Learn more about Paul Brown and WSI here.

AWE Launches Outdoor Water Savings Research Projects 

Outdoor Water Savings LogoAWE’s Outdoor Water Saving Research Initiative has secured funding for two key projects to be conducted in 2017 and 2018. 

  • Project 1 Reducing the Requirement – Landscape Transformation Reasons, Rationale, and Water Savings 

The goal of this project is to conduct new empirical research on landscape transformation projects such as turf removal and replacement, “cash for grass”, Xeriscape and water wise re-landscaping, and utility sponsored efforts to promote and incentivize reductions in the landscape water requirement. The research will focus on what motivates landscape and irrigation changes and what changes in water use occurred and therefore can be expected.

Eleven water providers in the U.S. and Canada have volunteered to assist with this study and provide both a cash contribution to the budget and information, data, and assistance with local research.

The proposals were received on Sept. 14, 2016 and the RFP has now closed.  The Project Advisory Committee is currently reviewing proposals, and AWE hopes to announce a decision at WSI.

  • Project 2 Use and Effectiveness of Municipal Irrigation Restrictions during Drought 

This research will compare the drought response approaches implemented by different water providers and the impact and water savings achieved through different measures and levels of implementation. This research will examine the impact of varying levels of mandatory and voluntary watering restrictions as well and different messaging and information. The final report will discuss which measures and messaging provide the most significant drought water demand reductions.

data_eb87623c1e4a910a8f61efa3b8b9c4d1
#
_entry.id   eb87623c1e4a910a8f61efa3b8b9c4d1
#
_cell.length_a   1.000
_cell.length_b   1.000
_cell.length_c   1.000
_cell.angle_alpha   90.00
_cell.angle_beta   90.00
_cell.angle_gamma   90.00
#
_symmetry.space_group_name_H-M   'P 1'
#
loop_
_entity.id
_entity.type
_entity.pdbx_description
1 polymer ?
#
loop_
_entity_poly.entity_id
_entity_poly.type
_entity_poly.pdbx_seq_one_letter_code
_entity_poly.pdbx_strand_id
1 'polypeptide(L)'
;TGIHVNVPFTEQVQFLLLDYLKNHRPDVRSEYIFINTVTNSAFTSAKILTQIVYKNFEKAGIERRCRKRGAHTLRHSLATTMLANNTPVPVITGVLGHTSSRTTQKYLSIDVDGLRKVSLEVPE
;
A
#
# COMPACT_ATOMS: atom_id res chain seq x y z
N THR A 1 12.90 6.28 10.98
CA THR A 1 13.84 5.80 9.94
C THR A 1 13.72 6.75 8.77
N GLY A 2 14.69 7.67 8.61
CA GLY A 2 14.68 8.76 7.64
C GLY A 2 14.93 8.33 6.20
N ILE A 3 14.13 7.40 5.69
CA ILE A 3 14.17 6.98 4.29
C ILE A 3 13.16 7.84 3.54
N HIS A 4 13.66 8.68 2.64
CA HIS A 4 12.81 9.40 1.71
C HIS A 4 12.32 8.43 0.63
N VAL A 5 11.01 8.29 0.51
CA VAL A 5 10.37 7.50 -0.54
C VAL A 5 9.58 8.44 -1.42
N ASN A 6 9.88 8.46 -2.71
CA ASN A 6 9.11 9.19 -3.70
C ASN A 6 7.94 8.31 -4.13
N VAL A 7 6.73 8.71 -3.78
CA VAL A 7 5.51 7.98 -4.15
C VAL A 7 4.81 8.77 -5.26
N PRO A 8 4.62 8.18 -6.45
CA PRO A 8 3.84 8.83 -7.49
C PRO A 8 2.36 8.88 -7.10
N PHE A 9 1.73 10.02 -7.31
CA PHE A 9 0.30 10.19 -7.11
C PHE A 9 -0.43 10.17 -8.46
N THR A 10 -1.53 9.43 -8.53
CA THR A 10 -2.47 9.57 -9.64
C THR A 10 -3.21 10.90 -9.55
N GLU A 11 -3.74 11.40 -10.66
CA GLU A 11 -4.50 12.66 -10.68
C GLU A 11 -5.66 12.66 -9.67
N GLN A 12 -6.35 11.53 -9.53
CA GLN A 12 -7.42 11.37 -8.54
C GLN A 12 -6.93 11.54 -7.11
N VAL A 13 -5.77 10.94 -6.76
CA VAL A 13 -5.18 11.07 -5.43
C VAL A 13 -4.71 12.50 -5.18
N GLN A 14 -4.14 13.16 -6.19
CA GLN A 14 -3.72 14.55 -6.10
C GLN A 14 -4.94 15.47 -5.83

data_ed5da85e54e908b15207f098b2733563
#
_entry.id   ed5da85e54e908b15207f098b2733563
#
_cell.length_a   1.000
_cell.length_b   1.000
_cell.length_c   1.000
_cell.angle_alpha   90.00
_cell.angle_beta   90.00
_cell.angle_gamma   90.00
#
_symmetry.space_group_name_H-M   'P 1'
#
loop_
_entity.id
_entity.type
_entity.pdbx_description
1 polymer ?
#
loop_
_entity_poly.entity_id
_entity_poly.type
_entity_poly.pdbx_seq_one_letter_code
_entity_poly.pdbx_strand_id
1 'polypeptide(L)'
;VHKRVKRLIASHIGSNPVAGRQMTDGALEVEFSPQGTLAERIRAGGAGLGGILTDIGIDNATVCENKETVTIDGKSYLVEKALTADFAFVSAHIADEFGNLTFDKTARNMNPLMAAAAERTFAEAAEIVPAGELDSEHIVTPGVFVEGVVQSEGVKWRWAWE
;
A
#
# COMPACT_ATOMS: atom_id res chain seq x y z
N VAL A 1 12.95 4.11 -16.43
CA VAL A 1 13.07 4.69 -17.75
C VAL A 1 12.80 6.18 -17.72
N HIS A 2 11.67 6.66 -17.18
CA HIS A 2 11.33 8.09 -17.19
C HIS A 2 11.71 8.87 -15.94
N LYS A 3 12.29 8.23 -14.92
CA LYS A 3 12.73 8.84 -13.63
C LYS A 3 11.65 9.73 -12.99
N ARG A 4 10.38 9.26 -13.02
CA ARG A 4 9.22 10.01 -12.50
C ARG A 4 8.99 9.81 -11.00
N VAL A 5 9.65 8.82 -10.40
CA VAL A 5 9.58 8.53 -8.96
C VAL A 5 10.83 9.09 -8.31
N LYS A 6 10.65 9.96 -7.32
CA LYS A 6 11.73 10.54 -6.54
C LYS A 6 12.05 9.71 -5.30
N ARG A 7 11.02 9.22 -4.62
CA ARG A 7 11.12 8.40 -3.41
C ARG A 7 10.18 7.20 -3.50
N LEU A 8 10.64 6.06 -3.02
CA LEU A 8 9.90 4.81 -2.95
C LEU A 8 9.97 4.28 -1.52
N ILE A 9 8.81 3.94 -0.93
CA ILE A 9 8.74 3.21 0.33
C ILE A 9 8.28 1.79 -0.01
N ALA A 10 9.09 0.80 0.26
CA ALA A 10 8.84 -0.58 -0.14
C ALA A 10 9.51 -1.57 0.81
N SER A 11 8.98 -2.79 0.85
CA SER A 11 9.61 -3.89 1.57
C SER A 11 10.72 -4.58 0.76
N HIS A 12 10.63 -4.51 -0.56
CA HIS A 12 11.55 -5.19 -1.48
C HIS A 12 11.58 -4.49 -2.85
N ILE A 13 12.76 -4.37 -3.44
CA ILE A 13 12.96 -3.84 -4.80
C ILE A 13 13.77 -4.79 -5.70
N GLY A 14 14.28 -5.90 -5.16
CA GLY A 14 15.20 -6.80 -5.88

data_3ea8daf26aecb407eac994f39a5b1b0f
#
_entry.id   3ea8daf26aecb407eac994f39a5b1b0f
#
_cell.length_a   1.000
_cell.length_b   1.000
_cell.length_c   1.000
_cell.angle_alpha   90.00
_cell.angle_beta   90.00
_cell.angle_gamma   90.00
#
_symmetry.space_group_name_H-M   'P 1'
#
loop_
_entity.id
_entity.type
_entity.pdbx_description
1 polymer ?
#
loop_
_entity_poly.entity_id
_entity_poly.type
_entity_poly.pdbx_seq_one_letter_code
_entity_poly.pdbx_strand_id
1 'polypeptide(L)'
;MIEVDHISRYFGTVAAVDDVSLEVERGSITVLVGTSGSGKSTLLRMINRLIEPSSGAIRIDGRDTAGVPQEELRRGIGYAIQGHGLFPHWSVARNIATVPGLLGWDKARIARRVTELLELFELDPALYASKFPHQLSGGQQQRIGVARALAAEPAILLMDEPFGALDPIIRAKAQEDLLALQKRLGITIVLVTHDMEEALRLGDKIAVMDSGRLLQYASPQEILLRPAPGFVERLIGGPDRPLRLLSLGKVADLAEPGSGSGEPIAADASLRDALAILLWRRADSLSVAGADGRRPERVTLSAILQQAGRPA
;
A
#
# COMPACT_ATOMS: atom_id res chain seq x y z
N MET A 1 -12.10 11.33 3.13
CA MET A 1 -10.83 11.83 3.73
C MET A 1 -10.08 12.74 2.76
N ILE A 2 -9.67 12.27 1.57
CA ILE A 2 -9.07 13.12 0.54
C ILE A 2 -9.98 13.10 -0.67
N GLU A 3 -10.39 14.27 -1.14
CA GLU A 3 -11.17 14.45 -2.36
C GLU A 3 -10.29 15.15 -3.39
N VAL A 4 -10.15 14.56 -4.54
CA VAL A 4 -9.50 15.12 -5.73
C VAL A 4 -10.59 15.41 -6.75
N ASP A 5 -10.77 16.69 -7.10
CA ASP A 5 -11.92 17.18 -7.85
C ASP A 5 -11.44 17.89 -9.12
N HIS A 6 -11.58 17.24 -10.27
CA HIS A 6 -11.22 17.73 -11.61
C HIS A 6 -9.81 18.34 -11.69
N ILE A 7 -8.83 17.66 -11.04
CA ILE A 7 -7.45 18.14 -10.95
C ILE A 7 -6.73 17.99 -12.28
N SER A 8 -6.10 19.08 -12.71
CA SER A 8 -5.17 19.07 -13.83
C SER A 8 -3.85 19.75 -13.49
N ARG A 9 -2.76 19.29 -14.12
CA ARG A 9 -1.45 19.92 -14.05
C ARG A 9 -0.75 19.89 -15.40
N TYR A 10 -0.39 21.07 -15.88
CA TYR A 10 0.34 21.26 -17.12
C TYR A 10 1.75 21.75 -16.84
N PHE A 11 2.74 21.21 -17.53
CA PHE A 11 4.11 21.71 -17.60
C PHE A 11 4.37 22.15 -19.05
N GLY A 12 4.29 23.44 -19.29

Eleven water providers, wholesalers, and water organizations in the U.S. have volunteered to assist with this study and provide both a cash contribution to the budget and information, data, and assistance with local research.

The Request for Proposals for this project will be released shortly.  All qualified researchers are invited to submit a proposal.

  • Project 3 Peak Day Water Demand Reduction Study 

This research is a cooperative effort of WaterDM, Rachio, New Jersey American Water, and the Alliance for Water Efficiency.  This is a pilot research project to “prove the concept” of water demand peak reduction through remote control of irrigation systems.  Peak demand reduction experiments were conducted on a small group of volunteer homes in Rumson, NJ during the summer of 2016.  The results are currently being analyze and the final report will be prepared and released in early 2017.  This research will help determine the viability of this type of peak shaving option for water utilities and will offer insight into implementation methods and barriers.

Imagine H2O Water Policy Challenge to Promote Data Solutions in California 

Imagine H2O (IH2O), the water innovation accelerator, has announced its second annual California Water Policy Challenge. The competition will showcase policy proposals enabling the deployment of water data innovations and technologies. The winner and finalists will be eligible to receive up to $40,000 in cash awards, mentorship from leading experts and introductions to strategic partners. The results will be announced at a leadership event in Sacramento in April 2017.

PMI Prepares for Transition of Long-Term CEO/Executive Director